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Sandy Beach Beige Powder
Hannah sat, eyes closed, leaning up against the freshly painted white door. The sun, still rising, shined small rays into the little cube room where she sat. Birds chirped happily through the window, promising a beautiful day ahead. Hannah sighed and clutched onto the thin fabric of her old worn jacket’s sleeve. Cottony and warm against her fingers. Slowly, she tugged, eyes still closed, she pulled her old worn jacket’s sleeve up to her elbow. Exposing her fragile and delicate skin to the dewy morning air. Hesitant at first, Hannah opened her eyes.
Her wrist was pink.
Hannah blinked, focusing her eyes on the perfectly cut lines in her wrist. She traced them, one by one with the tip of her finger. Some were scabbing. A little white, creeping in at the edges. Ready to heal. Others still shone a deep red, and stung like little needles as she touched them.
Eyes still intently focused on the crisply cut lines, Hannah reached for her makeup bag and slowly pulled out a small black glossy container. It was foundation. A perfect ‘sandy beach beige’ powder. She smiled, recalling the first time she had wanted to wear makeup. Hannah was in her freshman year of highschool when she begged her parents to let her wear makeup to school like all the other girls. Her parents gushed over how grown up she was. “A teenager already, can you believe it?” The two held each other close and laughed. Reminiscing over the old memories they shared. Like when Hannah would insist on wearing a tutu everyday to pre-school, or the times she’d draw cat whiskers on her nose and meow in the car. They’d laugh and pull each other close and kiss and smile. At the time, Hannah would roll her eyes and venture off to her bedroom to read, but now, Hannah wished for nothing more, but to see her parents together like they were before. Happy. Smiling. Laughing.
Now Hannah sat, lonely and tired, in her newly painted room. Despite the nicely painted door and walls, the small house had many scratches and bruises. The floorboards would creak anytime Hannah walked, the window had a web of cracks and electricity turned on and off on it’s own accord.
It was all her father could afford right now. He was in no mood to work while his wife was off with another man.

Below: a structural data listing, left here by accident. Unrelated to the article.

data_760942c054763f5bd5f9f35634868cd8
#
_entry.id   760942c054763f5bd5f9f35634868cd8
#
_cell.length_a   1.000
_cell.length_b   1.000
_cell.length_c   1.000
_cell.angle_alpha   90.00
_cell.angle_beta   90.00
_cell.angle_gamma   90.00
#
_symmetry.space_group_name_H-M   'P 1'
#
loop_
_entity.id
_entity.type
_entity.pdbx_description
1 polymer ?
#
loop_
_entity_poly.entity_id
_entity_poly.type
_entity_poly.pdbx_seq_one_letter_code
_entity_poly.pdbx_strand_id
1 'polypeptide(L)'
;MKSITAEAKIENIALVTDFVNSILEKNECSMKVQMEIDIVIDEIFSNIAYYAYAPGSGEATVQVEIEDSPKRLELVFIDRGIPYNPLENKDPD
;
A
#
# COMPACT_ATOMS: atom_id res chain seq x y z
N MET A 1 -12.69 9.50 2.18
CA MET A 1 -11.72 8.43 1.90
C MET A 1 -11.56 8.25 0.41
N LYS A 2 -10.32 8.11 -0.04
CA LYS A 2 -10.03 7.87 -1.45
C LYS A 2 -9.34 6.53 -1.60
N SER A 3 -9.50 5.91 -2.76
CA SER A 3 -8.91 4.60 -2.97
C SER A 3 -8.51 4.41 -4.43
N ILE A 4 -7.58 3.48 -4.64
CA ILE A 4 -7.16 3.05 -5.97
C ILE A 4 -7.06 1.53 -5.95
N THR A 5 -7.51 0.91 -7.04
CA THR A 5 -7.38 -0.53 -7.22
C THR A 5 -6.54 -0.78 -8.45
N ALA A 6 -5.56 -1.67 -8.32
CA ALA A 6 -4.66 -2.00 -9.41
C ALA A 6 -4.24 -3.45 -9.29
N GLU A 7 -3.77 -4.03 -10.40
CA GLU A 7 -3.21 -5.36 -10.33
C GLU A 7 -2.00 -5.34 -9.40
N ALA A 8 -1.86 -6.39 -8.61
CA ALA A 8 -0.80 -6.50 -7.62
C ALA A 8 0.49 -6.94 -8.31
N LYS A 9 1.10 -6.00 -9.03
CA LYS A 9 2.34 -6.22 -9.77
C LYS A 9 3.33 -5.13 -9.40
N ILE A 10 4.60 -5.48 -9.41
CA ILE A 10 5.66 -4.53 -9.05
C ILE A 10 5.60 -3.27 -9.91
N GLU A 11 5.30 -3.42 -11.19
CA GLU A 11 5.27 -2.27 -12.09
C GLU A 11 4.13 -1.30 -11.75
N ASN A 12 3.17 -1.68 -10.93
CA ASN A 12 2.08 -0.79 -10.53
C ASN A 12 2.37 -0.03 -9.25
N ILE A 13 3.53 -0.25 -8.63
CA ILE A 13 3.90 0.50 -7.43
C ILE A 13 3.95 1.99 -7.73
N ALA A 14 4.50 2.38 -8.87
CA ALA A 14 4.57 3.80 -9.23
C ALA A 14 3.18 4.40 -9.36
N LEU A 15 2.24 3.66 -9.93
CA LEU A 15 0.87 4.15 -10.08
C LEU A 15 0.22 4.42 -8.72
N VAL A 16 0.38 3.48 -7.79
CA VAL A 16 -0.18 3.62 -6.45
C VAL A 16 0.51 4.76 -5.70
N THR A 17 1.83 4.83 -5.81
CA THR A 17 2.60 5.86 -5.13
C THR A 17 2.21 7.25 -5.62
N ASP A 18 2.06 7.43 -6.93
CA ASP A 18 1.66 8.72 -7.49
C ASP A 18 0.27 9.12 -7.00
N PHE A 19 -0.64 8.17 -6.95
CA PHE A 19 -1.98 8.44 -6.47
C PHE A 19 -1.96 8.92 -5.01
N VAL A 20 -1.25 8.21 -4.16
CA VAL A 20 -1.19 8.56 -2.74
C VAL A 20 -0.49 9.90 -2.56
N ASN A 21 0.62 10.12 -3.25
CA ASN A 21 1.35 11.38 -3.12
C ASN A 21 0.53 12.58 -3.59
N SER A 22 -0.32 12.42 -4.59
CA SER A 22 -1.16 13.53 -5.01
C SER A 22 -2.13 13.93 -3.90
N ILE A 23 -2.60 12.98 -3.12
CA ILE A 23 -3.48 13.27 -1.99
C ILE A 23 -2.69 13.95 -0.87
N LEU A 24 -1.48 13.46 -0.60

So after fighting with his wife for weeks on end, he and Hannah packed their belongings and secured a small house on the outskirts of their town.
Hannah never wanted the two to split, and begged her mother to leave her new man, but her mother blankly refused.
So here Hannah sat with her freshly healing wounds in her new dreary home and a small container of ‘sandy beach beige’ powder foundation gripped in her hand.
Hesitantly, she drew out the small black handled brush and dipped the brush slowly into the powder.
Cautiously she began to paint her wrist. The pink, slowly, but surely turning a ‘sandy beach beige’. She continued painting, steadily concealing the memories of sadness. The crying, and screaming. The hatred and hurt. The pain of losing, and the pain of healing.
She continued painting until the lines were no longer visible. Her wrist looked as normal as ever.
Pawing at her eyes, she rubbed the salty tears across her face.
Sluggishly, Hannah stood up. Laying her hand on the the freshly painted door’s handle and slowly made her way down the small single set of stairs.
At a small table in the center of unopened boxes and cans of paint, her father sat. Slumped in the gray fold out chair he hummed to himself, a slow monotone sound escaping from his lips. As the floorboards creaked announcing Hannah’s entrance. His face quickly perked up. Eyes, bright and alert. Smiling, he looked over his shoulder.
“Hannah! Good morning, how’d you sleep?”
Wringing her wrist in her hand, Hannah felt the thick layer of dry soft powder and smiled.